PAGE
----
Teaching woodworking at a Waldorf school.

When you are starting out there are a lot of questions. Ask them here!

Moderators: jrccaim, Bob_Fleet, gavin, Robin Fawcett, HughSpencer

Teaching woodworking at a Waldorf school.

Postby Mario Soldevilla » Thu Aug 22, 2013 3:48 pm

Hello all,

First post here so I will give a brief intro. I live in South Florida have been woodworking now for about 7 years mostly handtool stuff, and 2 years ago found myself buying up old axes really getting into the green woodorking. In all this time I have also been a stay at home dad and now have my kids at school, freeing up some time to do some work.

I have now picked up a job teaching woodwork once a week at a very small Waldorf school near me.The ages will range from 10 years old to 14 years old with maybe 12-15 kids. The woodwork program is pretty new and they are looking to me to help shape the curriculum. We will be meeting next week to discuss our plan. Here is what I want to cover:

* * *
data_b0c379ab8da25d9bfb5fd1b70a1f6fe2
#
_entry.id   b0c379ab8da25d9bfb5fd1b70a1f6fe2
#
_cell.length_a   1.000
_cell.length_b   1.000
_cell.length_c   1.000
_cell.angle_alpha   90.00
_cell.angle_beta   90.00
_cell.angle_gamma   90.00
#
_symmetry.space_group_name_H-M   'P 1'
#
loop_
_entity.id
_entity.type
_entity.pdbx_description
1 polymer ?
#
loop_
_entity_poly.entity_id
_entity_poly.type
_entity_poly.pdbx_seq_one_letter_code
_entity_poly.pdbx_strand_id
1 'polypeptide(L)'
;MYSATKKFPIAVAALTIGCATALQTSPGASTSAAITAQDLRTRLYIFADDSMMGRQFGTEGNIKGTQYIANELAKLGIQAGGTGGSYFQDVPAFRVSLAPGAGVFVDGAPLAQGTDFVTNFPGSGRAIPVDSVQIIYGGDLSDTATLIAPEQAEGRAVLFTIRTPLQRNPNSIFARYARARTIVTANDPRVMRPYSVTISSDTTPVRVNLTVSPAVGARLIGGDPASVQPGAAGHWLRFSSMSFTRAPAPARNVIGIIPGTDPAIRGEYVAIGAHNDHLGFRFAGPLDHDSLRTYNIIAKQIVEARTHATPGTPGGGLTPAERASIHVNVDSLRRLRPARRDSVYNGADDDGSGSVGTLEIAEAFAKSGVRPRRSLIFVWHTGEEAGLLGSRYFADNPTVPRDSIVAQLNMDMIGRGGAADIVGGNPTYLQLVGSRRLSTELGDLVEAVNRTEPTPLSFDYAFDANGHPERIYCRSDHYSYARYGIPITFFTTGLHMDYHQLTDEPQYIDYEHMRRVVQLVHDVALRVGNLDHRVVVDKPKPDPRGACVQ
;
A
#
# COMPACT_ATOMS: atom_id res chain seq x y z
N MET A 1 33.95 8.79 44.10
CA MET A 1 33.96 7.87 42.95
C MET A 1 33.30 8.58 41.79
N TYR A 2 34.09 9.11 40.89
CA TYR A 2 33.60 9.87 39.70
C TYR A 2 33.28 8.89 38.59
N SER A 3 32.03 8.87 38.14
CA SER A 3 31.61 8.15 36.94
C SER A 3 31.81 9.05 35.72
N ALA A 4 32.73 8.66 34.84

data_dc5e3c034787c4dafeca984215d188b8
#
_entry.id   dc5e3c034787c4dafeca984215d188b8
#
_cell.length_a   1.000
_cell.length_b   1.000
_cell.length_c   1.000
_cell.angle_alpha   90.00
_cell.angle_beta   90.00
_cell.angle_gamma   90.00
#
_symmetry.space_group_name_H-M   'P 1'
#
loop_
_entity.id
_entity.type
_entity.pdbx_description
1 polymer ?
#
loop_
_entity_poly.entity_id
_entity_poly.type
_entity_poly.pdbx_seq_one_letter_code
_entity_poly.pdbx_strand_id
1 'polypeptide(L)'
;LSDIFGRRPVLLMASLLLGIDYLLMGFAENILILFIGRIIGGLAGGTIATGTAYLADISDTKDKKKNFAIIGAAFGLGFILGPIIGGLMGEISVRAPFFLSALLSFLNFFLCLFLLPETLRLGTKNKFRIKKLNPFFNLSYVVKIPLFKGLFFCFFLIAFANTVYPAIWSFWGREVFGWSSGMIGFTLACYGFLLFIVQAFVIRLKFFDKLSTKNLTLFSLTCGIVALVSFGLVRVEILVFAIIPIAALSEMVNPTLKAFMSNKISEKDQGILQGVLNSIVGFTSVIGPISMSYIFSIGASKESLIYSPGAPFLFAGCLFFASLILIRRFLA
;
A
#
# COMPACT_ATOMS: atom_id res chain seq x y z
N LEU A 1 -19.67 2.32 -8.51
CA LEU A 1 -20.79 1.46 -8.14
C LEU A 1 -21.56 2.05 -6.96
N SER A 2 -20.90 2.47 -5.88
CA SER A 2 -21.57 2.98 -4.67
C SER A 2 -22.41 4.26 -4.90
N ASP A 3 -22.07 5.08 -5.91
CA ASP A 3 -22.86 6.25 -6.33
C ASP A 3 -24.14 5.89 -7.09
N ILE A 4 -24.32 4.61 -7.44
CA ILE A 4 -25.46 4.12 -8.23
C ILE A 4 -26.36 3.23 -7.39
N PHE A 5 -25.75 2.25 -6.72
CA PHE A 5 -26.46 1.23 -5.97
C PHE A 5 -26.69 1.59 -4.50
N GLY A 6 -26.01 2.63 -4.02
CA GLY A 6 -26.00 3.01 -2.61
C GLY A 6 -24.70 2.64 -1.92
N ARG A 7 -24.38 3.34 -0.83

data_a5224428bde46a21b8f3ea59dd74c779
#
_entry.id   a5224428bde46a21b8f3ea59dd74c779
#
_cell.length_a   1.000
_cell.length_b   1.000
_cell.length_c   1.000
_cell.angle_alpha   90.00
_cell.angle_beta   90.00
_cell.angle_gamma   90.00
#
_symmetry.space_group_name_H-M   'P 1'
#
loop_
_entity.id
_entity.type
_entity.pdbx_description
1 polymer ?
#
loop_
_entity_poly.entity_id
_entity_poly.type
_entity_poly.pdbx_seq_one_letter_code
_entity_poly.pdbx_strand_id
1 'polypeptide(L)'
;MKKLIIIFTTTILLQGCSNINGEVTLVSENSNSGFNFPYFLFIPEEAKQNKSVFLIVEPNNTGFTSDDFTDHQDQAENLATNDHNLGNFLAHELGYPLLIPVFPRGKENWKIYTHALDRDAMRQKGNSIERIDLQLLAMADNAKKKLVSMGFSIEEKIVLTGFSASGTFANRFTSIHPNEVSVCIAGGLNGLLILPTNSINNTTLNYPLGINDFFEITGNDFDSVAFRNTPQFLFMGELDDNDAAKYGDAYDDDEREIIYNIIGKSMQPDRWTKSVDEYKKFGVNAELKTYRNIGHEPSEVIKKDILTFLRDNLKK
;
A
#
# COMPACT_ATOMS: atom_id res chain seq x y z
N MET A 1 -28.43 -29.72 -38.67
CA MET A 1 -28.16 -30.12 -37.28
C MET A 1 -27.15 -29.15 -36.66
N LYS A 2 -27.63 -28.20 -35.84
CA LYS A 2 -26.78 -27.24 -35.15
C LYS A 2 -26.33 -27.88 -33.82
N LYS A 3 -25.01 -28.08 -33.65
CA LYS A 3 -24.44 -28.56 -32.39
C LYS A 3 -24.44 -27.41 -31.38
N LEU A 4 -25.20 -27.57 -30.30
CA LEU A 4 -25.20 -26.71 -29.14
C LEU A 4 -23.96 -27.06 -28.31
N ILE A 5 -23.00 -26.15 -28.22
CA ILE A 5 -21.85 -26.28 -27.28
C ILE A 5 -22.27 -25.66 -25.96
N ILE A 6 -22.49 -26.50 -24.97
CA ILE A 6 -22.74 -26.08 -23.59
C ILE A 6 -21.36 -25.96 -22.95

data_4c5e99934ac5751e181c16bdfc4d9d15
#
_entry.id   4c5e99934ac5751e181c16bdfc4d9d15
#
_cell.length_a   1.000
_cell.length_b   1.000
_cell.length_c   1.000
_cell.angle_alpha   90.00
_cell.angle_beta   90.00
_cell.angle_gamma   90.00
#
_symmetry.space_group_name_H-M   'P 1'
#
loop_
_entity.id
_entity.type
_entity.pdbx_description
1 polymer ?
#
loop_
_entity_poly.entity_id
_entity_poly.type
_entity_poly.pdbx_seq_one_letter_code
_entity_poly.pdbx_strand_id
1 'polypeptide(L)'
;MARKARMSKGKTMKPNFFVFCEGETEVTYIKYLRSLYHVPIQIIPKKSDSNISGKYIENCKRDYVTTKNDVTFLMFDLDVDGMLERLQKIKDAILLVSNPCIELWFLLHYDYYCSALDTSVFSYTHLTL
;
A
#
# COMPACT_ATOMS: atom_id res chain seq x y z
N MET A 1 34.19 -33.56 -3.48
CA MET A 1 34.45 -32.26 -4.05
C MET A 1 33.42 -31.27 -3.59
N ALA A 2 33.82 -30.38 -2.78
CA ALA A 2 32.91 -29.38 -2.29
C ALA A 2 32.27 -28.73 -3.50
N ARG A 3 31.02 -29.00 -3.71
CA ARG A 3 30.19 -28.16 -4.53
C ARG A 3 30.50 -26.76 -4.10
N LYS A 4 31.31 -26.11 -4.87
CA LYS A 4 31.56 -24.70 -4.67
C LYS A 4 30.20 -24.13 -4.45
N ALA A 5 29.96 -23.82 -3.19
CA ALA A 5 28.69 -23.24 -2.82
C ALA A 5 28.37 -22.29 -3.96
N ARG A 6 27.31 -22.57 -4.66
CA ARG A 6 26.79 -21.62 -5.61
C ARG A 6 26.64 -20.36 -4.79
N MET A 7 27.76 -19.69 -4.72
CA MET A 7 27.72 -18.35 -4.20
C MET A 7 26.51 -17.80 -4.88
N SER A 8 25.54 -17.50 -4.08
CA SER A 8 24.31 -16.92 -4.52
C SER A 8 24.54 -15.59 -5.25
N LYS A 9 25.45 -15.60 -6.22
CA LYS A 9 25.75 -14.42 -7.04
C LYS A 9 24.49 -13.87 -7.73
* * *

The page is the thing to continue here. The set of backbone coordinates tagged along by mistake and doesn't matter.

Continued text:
Safety
Tools
Tool care and Maintenance
Sharpening
Sloyd
Wood

While I don't have any specific question I would like any advice that could be helpful to someone teaching this for the first time.

Thank you for your help, I have found this forum a rich source of information in learning the craft and inspiration to create beautiful handmade objects.

Mario
Mario Soldevilla
new member
 
Posts: 2
Joined: Thu Mar 01, 2012 10:03 pm

Re: Teaching woodworking at a Waldorf school.

Postby mstibs » Thu Aug 22, 2013 8:18 pm

I've been teaching computer topics since 1997 and 2 months ago I gave my first pole lathe course. My students are usually adults. The Waldorf schools are all about creativity and self controlled learning as I remember.

I'd start with a raw piece of wood and ask each student what he sees in there... or better: they should paint what they see in it/would like to make from it on paper. I'd pin all paintings to a board and discuss with them, what would be a good starter project. You can lead the discussion to the project that a) is a good starter project with few and easy basic techniques involved, b) teaches the students a good share of knowledge, c) leads to relatively quick success (motivation) and d) is suited to the age of the kids and your own liking.